CHARLOTTE — In my 17 years covering the Carolina Panthers, I can honestly say I've never seen a loss greeted with more happiness by fans than the 28-21 season-opening defeat the Panthers suffered to Arizona Sunday.
One name and one number explain the reason: "Cam Newton" and "422." The Panthers' rookie quarterback threw for a startling 422 yards in his debut and accounted for all three Carolina touchdowns in a game that instigated another full-fledged episode of "Cam Mania."
It feels sunnier around the Carolinas this week after the darkness of the 2-14 season of a year ago, and much of that is thanks to No. 1. The Panthers lost their first game Sunday but grabbed a double helping of hope.
Newton made just about everyone ecstatic Sunday - his coaches, his teammates, his sponsors, his fans. Just not himself. He was down. He hadn't lost a game that counted since 2009, when he was in junior college, and he couldn't get the Panthers into the end zone on their final drive despite running five straight pass plays at or inside the Arizona 11.
But man, he was still really good.
Even while trying to temper expectations of Newton, Panthers coach Ron Rivera was still very peppy Monday. Had Newton surprised him in his debut?
"Pleasantly, yes," Rivera said. "Did we expect him to have great flashes? We did. But he had a whole bunch in a row. ... Did he exceed our expectations? Yes, that's probably the best way to put it. He surprised a lot of people who didn't believe in him."
Then came Rivera's warning. "Now that was just one game," the coach said. "He could take a step back. Because people are going to gear up for him, see what we're doing with him and are going to attack that now, too."
It is entirely possible that a Green Bay team still stinging from giving up 419 yards passing to Drew Brees and 34 points to New Orleans will derail the Newton train in five days in Charlotte. Certainly, the reigning Super Bowl champions will play better defense than Arizona did, and the Packers' blitzes will probably be even more incessant than the Cardinals.'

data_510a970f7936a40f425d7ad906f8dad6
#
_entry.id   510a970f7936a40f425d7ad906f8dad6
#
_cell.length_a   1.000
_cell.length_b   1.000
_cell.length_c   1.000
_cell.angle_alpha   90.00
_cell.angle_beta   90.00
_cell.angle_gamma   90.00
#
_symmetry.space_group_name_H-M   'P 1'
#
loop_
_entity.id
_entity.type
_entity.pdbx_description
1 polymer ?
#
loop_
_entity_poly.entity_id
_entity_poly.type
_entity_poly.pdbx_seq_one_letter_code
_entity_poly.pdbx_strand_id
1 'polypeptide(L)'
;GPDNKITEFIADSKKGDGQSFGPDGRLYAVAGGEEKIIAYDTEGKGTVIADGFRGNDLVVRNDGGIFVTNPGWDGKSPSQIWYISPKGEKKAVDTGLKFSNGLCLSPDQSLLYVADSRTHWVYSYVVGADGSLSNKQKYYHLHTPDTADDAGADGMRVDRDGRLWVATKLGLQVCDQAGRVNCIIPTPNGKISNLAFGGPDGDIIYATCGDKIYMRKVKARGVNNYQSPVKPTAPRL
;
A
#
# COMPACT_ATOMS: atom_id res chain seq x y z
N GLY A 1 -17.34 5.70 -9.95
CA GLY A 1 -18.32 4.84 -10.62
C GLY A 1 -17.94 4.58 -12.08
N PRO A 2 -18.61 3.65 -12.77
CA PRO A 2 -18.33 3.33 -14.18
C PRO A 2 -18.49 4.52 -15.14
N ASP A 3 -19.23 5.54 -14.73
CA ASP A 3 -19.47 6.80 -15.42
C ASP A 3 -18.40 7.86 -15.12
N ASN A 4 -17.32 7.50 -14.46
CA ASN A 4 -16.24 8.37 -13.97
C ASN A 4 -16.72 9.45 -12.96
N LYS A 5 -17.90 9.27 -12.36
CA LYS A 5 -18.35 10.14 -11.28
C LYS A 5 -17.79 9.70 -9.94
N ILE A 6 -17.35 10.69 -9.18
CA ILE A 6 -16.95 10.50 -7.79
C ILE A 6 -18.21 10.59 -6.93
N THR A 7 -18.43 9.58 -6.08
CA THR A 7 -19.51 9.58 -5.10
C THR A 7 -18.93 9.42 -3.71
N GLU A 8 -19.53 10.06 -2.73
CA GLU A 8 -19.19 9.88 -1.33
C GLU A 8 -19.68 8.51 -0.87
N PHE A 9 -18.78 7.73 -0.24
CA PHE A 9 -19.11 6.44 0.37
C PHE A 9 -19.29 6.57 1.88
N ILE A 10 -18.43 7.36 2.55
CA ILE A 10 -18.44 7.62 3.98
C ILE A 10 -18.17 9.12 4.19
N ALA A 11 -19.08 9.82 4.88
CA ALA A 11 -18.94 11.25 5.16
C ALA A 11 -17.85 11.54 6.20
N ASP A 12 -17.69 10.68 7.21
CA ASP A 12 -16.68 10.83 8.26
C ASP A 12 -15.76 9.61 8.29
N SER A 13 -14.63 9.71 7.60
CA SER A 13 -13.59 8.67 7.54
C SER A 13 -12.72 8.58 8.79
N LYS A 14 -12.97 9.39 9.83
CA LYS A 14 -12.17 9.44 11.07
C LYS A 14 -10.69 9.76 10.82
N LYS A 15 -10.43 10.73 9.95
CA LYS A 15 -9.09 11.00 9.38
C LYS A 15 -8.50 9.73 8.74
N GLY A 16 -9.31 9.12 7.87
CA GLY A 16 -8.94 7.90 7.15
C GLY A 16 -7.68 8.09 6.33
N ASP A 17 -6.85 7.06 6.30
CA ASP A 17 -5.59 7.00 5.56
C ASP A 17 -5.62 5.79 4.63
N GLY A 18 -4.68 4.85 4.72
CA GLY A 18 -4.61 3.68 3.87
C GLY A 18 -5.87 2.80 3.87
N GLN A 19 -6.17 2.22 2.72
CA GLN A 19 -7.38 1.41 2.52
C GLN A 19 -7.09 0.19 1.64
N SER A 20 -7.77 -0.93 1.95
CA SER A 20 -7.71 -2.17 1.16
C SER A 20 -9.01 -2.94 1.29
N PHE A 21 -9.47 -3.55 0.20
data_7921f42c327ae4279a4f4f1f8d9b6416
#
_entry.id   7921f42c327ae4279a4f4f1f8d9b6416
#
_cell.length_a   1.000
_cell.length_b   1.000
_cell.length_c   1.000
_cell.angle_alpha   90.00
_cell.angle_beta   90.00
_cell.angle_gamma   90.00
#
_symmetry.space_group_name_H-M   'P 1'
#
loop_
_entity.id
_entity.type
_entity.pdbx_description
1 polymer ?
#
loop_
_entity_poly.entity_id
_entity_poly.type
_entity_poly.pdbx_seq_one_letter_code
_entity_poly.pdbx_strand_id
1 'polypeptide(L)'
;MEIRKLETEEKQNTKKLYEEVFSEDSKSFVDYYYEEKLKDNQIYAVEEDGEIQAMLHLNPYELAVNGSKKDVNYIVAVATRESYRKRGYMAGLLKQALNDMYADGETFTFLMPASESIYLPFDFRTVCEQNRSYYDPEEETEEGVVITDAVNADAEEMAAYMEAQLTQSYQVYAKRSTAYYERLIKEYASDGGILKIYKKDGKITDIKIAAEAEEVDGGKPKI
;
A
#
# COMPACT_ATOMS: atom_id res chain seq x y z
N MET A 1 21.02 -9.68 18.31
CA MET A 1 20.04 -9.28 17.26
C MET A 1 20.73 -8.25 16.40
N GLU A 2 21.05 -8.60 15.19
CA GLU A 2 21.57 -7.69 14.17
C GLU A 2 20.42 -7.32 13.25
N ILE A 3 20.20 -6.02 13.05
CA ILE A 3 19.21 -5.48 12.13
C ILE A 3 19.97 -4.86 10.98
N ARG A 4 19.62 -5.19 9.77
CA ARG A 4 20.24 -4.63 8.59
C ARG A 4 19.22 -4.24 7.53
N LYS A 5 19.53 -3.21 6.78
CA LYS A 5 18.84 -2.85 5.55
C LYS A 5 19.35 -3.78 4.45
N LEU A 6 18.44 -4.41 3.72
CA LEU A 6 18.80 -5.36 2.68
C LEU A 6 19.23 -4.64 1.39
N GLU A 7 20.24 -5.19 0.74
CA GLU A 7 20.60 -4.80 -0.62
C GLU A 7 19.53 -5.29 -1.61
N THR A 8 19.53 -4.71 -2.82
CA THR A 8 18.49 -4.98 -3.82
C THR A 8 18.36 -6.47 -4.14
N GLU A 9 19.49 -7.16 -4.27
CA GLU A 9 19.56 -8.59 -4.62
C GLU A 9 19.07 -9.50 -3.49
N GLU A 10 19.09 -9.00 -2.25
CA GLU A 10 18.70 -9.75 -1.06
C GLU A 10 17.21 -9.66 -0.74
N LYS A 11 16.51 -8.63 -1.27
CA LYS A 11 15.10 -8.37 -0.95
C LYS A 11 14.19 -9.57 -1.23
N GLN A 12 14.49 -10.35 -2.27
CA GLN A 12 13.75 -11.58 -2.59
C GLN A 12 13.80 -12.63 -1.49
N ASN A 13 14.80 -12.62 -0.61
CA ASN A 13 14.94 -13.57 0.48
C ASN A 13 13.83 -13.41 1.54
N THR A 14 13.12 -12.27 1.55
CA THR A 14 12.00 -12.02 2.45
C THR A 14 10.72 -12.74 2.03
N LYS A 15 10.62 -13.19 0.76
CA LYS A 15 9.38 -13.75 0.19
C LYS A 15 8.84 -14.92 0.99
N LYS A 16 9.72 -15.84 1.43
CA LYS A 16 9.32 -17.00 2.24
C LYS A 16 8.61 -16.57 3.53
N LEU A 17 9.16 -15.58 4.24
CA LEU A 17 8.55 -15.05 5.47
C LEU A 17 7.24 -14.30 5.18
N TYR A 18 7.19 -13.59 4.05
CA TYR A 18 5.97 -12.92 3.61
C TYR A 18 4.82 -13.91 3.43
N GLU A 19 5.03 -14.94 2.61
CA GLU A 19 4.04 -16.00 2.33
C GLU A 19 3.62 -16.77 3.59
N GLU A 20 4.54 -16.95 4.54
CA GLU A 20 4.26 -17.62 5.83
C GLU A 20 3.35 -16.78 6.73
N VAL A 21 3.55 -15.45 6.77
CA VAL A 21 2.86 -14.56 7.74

But Newton is just so darn strong. He throws so well off his back foot and on the run. The Panthers correctly used him more in the shotgun Sunday, even on a goal-line play from the 1 where he took a direct snap and then dove in for the score.
Offensive coordinator Rob Chudzinski kept letting Newton have a longer leash as the game went on, as Carolina threw the ball 37 times and ran it only 27 because the pass was so much more effective.
Newton's average preseason was quickly swept aside by the flood of numbers. He threw for the most yards ever for a rookie quarterback in his first start and had a 110.4 quarterback rating. As of Monday afternoon, he also led the NFL in passing yardage.
But I thought the most significant number was that Newton completed eight passes of 20 yards or longer. The Panthers averaged 1.9 pass plays per game of more than 20 yards in 2010, so Sunday literally constituted a month of big pass plays for last season's team.
Newton made some mistakes, too. He threw his one interception into double coverage and had a second pickoff nullified by a penalty on the Cardinals. He also drew a 15-yard penalty for excessive celebration after his rushing touchdown.
"It's not good enough yet," Rivera said Monday, speaking generally of the offense. "Even Cam - it's not quite good enough."
Nevertheless, the hyperbole was in full tilt.
An ESPN.com writer compared Newton's debut favorably to the all-time best debuts of anybody ever, rating it better than Harper Lee's "To Kill a Mockingbird" and LeBron James' 25-point debut as a rookie, but behind the appearance of "The Beatles" on Ed Sullivan.
The "We Were Wrong on Cam" chorus added a number of voices. There were the hundreds of thousands of fantasy football owners scrambling to pick up Newton after a week in which he scored more points than practically every other NFL quarterback.
Yahoo Sports sent out a press release noting that Newton was drafted in only 12 percent of the fantasy football leagues it runs but now is on a roster in nearly half of them, having been added to more than 75,000 teams in the past 24 hours.
There was former NFL MVP Kurt Warner, who had said on the NFL Network right after Newton was drafted: "Franchise quarterbacks have to be able to play in the pocket. He's a long way from that right now."
Warner tweeted Sunday: "Big enough man to admit when wrong: Cam Newton is impressing me today! Said he wouldn't be ready, but sure looks like he is to me!"
There was ESPN.com columnist Gene Wojciechowski, who wrote the night Newton was drafted that the Panthers overreached. "I wouldn't have touched him at No. 1 with a goalpost," Wojciechowski wrote then. "Newton is a walking red flag. ... I question his past. I question his future."
On Sunday, Wojciechowski was in Arizona for the 422-yard game and declared Newton's first game a "revelation." He wrote: "It was the kind of game - even though his team lost - that made you think, He can't make it look that easy, can he?"
On Sunday, Newton might not. Rivera's warning that he might take a step back will prove prescient, and soon.
But to those who lived through the 2010 season, it felt about as nice as a loss ever can.